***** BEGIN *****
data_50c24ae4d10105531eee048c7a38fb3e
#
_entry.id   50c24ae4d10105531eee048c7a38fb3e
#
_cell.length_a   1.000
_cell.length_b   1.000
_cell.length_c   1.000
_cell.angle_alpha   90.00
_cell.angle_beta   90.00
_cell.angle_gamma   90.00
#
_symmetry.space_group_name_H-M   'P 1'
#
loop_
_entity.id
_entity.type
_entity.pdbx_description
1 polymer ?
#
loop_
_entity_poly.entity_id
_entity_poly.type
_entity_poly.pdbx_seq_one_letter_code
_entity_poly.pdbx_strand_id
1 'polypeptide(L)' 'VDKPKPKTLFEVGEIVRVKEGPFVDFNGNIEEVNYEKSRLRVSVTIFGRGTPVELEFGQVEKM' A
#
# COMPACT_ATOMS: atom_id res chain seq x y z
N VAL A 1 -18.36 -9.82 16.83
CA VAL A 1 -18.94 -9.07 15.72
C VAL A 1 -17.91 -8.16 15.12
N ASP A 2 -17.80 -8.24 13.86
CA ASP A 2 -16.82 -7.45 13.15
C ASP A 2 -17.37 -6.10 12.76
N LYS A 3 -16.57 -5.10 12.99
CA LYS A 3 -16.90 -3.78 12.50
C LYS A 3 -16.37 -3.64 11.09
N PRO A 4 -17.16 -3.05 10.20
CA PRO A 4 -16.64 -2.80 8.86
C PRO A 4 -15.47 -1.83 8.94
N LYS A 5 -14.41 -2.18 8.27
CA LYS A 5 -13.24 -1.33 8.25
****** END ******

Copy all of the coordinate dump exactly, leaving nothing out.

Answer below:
data_50c24ae4d10105531eee048c7a38fb3e
#
_entry.id   50c24ae4d10105531eee048c7a38fb3e
#
_cell.length_a   1.000
_cell.length_b   1.000
_cell.length_c   1.000
_cell.angle_alpha   90.00
_cell.angle_beta   90.00
_cell.angle_gamma   90.00
#
_symmetry.space_group_name_H-M   'P 1'
#
loop_
_entity.id
_entity.type
_entity.pdbx_description
1 polymer ?
#
loop_
_entity_poly.entity_id
_entity_poly.type
_entity_poly.pdbx_seq_one_letter_code
_entity_poly.pdbx_strand_id
1 'polypeptide(L)' 'VDKPKPKTLFEVGEIVRVKEGPFVDFNGNIEEVNYEKSRLRVSVTIFGRGTPVELEFGQVEKM' A
#
# COMPACT_ATOMS: atom_id res chain seq x y z
N VAL A 1 -18.36 -9.82 16.83
CA VAL A 1 -18.94 -9.07 15.72
C VAL A 1 -17.91 -8.16 15.12
N ASP A 2 -17.80 -8.24 13.86
CA ASP A 2 -16.82 -7.45 13.15
C ASP A 2 -17.37 -6.10 12.76
N LYS A 3 -16.57 -5.10 12.99
CA LYS A 3 -16.90 -3.78 12.50
C LYS A 3 -16.37 -3.64 11.09
N PRO A 4 -17.16 -3.05 10.20
CA PRO A 4 -16.64 -2.80 8.86
C PRO A 4 -15.47 -1.83 8.94
N LYS A 5 -14.41 -2.18 8.27
CA LYS A 5 -13.24 -1.33 8.25